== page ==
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Paglo Briefing – Search over your IT Junk, and hosted/SaaS too

Paglo Search for Office

Earlier this week I talked with Brian de Haaff and Chris Waters about their company, Paglo who somewhat dubiously calls itself “the world’s first search engine for IT.” I say somewhat dubious because, of course, there’s Splunk who describes itself as:

Splunk is the IT Search Engine that indexes and lets you search, navigate, alert, and report on IT data from any application, server, or network device. Securely access logs, configurations, scripts and code, message, traps and alerts, activity reports, stack traces and metrics across thousands of components, from one place, all in real time.

It’s always dangerous to make claims involving the phrase “world’s first”…but let’s move on to the actual Paglo product itself.

IT Management Search, hosted

What is unique to Paglo is that it’s a free, hosted service for searching over your IT junk. In seeing the pre-recoreded demo, it really is a Goolge-like interface to simply searching around for IT things. So, you can search for “office” and it’ll show you all the Microsoft Office installs on your network. Check out this demo.

For the IT management wonks out there, there’s also some interesting categorization and taxonomy work going on behind the scenes. Check out the docs on the database, a sample database, and the Paglo taxonomy. Also, as we get into below, the crawler agent is open source; so there’s potentially plenty of dissecting to be had.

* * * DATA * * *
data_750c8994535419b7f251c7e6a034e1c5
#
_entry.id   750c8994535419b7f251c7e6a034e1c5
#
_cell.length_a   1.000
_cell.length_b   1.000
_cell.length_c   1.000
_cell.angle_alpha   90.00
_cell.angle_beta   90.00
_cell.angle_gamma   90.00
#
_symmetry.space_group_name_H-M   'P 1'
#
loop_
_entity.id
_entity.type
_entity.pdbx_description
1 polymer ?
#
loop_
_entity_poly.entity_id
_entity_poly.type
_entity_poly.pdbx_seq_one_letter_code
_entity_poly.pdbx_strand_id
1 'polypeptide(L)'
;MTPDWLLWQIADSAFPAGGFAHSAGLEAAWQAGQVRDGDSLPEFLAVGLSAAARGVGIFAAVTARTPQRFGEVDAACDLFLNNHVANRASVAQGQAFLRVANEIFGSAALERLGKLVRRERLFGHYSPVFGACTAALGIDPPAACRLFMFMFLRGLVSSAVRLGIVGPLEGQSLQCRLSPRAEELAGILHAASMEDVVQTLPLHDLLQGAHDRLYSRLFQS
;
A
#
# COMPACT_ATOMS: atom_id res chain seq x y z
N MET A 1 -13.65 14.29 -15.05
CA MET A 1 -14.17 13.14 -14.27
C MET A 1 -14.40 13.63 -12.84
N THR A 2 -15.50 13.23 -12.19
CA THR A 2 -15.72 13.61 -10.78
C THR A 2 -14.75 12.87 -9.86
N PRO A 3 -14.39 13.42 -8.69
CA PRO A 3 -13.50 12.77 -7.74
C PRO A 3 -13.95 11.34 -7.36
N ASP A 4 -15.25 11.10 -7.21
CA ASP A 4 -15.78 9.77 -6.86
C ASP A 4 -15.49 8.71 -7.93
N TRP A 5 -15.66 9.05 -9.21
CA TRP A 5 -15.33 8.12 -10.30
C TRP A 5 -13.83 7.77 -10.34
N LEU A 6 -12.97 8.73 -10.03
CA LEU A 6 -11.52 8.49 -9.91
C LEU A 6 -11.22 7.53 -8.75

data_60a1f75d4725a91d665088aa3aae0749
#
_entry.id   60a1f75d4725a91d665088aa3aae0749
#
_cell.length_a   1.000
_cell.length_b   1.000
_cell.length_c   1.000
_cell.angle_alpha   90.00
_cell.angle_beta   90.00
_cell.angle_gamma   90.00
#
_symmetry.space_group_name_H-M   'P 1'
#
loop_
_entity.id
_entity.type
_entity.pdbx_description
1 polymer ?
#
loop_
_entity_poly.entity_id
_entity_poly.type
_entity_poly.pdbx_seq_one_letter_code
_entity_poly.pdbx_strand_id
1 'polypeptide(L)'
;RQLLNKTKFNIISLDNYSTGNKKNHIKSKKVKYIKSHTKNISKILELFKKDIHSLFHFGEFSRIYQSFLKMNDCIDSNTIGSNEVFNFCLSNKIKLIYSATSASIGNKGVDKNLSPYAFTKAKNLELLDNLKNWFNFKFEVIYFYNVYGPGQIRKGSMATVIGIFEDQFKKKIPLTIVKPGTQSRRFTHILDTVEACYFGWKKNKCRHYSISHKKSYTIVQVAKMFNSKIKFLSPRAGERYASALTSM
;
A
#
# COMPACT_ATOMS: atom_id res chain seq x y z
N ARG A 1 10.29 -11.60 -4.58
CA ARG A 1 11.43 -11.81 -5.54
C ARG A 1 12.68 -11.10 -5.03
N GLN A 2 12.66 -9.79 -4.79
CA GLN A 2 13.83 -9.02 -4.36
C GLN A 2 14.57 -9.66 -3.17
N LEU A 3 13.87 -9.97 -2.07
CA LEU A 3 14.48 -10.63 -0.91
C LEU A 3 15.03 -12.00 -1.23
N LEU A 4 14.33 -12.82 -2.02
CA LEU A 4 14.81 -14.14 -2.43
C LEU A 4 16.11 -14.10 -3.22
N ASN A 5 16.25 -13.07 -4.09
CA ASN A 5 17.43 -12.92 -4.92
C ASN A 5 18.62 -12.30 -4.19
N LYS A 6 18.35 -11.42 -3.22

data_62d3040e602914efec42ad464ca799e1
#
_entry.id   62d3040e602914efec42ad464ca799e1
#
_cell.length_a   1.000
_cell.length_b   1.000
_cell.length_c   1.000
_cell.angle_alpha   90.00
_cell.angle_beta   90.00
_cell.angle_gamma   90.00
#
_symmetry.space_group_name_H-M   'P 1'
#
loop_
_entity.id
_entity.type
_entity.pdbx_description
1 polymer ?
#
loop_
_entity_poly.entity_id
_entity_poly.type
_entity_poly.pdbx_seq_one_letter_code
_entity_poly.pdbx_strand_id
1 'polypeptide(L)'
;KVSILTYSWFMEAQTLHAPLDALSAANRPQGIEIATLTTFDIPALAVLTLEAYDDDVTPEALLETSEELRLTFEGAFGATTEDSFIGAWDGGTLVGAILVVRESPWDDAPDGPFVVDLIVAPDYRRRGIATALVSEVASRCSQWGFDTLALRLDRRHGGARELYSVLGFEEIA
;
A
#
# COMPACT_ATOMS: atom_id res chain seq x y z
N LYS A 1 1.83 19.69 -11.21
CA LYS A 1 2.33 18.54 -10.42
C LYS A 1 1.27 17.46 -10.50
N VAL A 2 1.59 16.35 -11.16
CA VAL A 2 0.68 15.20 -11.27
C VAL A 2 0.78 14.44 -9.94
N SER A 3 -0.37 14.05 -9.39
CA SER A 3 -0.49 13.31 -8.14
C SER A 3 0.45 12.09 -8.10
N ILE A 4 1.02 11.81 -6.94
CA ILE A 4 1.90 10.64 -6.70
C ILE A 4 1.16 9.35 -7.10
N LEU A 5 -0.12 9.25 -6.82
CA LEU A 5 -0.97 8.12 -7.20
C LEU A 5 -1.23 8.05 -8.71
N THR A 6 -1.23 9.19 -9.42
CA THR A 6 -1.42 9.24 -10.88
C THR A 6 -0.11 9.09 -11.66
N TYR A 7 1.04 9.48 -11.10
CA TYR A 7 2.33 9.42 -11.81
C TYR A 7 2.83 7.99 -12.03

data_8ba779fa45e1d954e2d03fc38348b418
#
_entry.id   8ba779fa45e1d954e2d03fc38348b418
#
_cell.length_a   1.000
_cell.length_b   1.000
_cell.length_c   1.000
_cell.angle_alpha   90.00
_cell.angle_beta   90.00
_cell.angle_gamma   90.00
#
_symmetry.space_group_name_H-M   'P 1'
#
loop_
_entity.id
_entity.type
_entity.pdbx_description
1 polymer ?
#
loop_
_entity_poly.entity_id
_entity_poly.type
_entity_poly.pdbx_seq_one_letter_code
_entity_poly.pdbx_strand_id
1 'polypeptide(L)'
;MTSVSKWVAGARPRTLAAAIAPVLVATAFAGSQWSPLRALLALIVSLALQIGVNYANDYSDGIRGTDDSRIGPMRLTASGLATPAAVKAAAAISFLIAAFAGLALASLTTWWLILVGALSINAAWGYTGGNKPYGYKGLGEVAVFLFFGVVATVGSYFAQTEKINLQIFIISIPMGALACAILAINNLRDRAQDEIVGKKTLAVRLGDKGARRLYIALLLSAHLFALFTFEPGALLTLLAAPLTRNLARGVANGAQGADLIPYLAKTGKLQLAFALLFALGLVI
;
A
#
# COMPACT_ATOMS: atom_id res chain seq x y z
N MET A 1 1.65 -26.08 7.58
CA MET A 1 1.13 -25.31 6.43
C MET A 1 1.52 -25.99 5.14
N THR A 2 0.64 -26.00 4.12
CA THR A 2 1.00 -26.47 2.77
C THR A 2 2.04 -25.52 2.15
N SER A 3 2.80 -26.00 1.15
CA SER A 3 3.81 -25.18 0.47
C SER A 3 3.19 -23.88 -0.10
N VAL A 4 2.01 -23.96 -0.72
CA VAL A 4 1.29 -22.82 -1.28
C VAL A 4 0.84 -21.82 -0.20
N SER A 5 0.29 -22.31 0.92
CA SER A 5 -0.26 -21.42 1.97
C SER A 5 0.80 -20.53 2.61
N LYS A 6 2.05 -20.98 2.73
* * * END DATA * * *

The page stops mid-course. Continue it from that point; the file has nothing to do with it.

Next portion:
Paglo finds the aforementioned “IT junk” (or “assets” if you prefer) via a crawler agent it installs behind your firewall. That is, to get hooked-up into to the Paglo service, you have to install a program on your local network, the crawler agent. This agent scans the network at some interval and then sends up the data it finds to the Paglo service.

Thus, Paglo is a SaaS IT Management offering – a rare find now-a-days, along with FiveRuns,, NetCraft’s Versiera, and BMC’s Service Desk Express as the only ones that immediately spring to my mind…RIP Klir?

Coming with this hosted offering are promises of security: encryption between the agents and the Paglo service and keeping each customer/user’s data separated. While I didn’t try to hack into it or anything, it seems like they have the bases covered here: I’m no security expert, however.

What Paglo Does

At the moment, Paglo does three main things:

  • Searching – searching over all sorts of IT assets and allowing users to do simple key-work queries or use the more powerful SQL-like Paglo Query Language, or “pickle” as they call it. I’m not sure what IT assets it can and can’t search – I couldn’t find a master list on their page and neglected to ask. But, as an example: we walked through a pre-recorded scenario where an IT admin found a rouge install of Office 2007, did another search to find the owner of that machine, and then did another search (on Active Directory) to find the email address of that owner to ask them WTF on the 2007 install.
  • Reporting – Paglo can give you quantitate reports on things search results instead of just raw results. For example, you can see a little report with graphic about how many and what types of Office installs are out there.